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Catering company dishes out fine food and gossip in 'Backstage Passes'

Friday, January 08, 1999

By Scott Mervis, Weekend Editor, Post-Gazette

Metallica wanted four more pears and a box of Kleenex or they weren't going on stage.

Van Halen, already infamous for the brown M&Ms hissy fit in the '80s, now insisted on $185 bottles of 1984 Chateau Lafite.

Sinatra was off his game without Cherry Lifesavers and Campbell's Chicken & Rice soup.

And if you want to please Reba McEntire, cook up a "Kick Ass Meatloaf," and keep the ketchup bottle handy.

Over the past 15 years, San Diego's Behind the Scenes, Inc. has heard all manner of wild, even petulant requests - and has run right out to satisfy them. Now they've come to cook and tell with "Backstage Pass: Catering to Music's Biggest Stars" a cookbook filled with recipes, riders and anecdotes about their clients.

This is the place to find recipes for Hootie Chowder, Jimmy Buffett Bouillabaisse or Bonnie Raitt's Quick Red Beans and Rice? Or get a firsthand account of Robert Plant helping out with the laundry or Michael Bolton's road crew scurrying for his table scraps.

It's Metallica that provides the juiciest gossip. While the metal band's faithful were sweltering in the 93-degree heat at a military airfield near the Mexico border during the 1994 tour, those bad boys were backstage haggling over their three-page rider. Metallica demanded four more pears and Kleenex-brand tissues. Or no show.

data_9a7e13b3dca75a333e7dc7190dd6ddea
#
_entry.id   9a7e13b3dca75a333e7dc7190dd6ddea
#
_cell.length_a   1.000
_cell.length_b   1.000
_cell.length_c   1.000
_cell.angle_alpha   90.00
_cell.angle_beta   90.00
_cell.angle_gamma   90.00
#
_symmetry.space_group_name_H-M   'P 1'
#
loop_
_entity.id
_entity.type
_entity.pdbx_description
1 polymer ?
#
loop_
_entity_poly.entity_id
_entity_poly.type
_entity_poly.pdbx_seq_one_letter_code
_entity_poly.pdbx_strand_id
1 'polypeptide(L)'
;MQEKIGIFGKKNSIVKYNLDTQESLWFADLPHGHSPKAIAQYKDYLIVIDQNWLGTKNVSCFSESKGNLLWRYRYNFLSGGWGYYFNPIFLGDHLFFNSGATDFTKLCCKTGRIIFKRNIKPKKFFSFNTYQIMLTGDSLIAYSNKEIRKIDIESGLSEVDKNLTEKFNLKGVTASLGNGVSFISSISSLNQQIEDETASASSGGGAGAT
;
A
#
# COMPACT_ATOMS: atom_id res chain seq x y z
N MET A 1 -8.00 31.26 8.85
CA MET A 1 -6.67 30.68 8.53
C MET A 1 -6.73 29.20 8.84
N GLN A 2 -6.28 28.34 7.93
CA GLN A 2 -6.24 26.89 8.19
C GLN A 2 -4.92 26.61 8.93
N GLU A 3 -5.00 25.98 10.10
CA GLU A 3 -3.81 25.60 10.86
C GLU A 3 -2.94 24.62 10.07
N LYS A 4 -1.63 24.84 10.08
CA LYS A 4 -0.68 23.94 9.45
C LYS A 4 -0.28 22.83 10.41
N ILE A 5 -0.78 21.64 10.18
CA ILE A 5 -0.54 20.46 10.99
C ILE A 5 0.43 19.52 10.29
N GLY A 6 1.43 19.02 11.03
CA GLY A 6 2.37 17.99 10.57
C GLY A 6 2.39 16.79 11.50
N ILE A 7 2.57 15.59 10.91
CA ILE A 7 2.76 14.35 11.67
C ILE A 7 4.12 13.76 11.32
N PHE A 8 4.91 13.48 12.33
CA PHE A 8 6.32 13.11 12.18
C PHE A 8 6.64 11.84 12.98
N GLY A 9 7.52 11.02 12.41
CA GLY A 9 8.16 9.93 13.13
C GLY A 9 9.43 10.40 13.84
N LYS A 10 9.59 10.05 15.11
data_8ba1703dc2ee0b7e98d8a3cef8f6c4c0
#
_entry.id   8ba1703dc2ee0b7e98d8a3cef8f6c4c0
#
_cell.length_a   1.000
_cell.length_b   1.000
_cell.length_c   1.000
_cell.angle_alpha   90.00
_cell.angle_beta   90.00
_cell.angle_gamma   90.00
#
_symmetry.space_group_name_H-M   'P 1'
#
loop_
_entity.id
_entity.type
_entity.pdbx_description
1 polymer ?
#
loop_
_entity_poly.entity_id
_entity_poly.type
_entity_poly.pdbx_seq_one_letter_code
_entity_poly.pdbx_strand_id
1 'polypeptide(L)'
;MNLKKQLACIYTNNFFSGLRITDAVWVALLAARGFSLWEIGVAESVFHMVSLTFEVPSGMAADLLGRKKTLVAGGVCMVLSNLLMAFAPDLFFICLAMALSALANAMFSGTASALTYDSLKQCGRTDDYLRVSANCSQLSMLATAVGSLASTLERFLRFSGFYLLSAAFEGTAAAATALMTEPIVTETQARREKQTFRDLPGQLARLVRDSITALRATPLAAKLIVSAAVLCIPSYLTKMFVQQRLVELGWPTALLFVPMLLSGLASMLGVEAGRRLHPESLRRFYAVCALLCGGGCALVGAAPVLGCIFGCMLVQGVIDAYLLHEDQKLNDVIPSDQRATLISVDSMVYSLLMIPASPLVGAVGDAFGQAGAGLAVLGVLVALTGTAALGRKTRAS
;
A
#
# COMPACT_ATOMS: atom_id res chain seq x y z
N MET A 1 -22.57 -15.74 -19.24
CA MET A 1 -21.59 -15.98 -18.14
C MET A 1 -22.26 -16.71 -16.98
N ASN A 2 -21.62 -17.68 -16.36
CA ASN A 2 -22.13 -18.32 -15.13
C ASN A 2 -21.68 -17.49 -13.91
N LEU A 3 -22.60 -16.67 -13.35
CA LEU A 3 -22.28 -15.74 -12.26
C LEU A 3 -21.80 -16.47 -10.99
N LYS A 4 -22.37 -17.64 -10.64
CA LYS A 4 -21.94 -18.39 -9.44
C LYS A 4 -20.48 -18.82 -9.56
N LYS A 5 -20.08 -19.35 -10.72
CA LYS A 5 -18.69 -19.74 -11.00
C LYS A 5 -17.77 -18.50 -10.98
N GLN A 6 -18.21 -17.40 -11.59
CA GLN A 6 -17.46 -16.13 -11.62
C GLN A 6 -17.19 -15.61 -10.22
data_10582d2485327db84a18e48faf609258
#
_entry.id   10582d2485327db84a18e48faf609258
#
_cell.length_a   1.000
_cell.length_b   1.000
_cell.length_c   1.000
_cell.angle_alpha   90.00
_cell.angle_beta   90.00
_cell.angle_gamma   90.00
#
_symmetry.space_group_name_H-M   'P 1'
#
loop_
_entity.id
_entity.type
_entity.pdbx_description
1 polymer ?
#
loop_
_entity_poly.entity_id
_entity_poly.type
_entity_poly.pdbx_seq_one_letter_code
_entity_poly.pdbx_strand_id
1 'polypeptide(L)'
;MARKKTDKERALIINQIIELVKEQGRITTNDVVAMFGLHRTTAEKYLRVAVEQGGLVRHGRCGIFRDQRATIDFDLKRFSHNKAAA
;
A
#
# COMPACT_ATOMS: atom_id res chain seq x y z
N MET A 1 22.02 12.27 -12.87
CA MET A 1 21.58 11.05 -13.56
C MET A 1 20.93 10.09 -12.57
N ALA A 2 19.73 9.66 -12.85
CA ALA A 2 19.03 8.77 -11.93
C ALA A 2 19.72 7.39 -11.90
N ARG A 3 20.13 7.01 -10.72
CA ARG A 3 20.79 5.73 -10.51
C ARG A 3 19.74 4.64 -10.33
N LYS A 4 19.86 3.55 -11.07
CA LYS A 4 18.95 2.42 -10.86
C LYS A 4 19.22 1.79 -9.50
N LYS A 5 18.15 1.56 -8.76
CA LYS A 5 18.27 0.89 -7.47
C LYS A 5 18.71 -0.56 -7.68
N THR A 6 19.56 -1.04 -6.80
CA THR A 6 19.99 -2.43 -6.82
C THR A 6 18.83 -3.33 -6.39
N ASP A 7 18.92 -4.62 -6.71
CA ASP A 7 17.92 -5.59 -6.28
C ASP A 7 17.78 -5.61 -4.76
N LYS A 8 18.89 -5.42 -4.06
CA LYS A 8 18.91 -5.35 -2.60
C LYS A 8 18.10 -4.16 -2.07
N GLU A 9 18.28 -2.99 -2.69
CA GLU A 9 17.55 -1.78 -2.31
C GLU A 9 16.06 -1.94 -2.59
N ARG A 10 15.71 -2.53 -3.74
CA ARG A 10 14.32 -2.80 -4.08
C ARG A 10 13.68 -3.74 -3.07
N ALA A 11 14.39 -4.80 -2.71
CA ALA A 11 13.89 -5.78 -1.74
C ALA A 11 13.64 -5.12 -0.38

"When Metallica wanted the Kleenex-brand kleenex and not the off-brand, they were being particular just to be that way," says John D. Crisafulli, who co-wrote the book with partner/sister Teresa Villa and executive chef Sean Fisher. "It wasn't that it mattered what kind of tissues they had. But they said Kleenex-brand on the rider and the kind they had in there was Cottonelle, or whatever it was. So we had to run out and get them Kleenex. It's, you know, see if you're on your feet, and see if you can get it."

"Getting it" is the busy work for the San Diego-based service that caters for the arenas and amphitheaters. Preparing it is their art. And when a connoisseur like Sammy Hagar comes around, it's their chance to go gourmet with, say, a peppercorn filet with bourbon whiskey, served on fine linen and china after the show.

The flip side would be an act like Randy Travis, Crisafulli says, who says no thanks to their beautiful marsala sauces or whose crew members will call it the gravy and want it slathered over everything.

It was Travis and company who were backstage recently when a TV crew came to shoot a story on the catering service.

"They did a scan of the table and we had to have a bowl of iceberg lettuce out there," Crisafulli says in horror. "I don't eat iceberg lettuce, I would never serve iceberg lettuce, but we had to have it there and it looked [terrible]."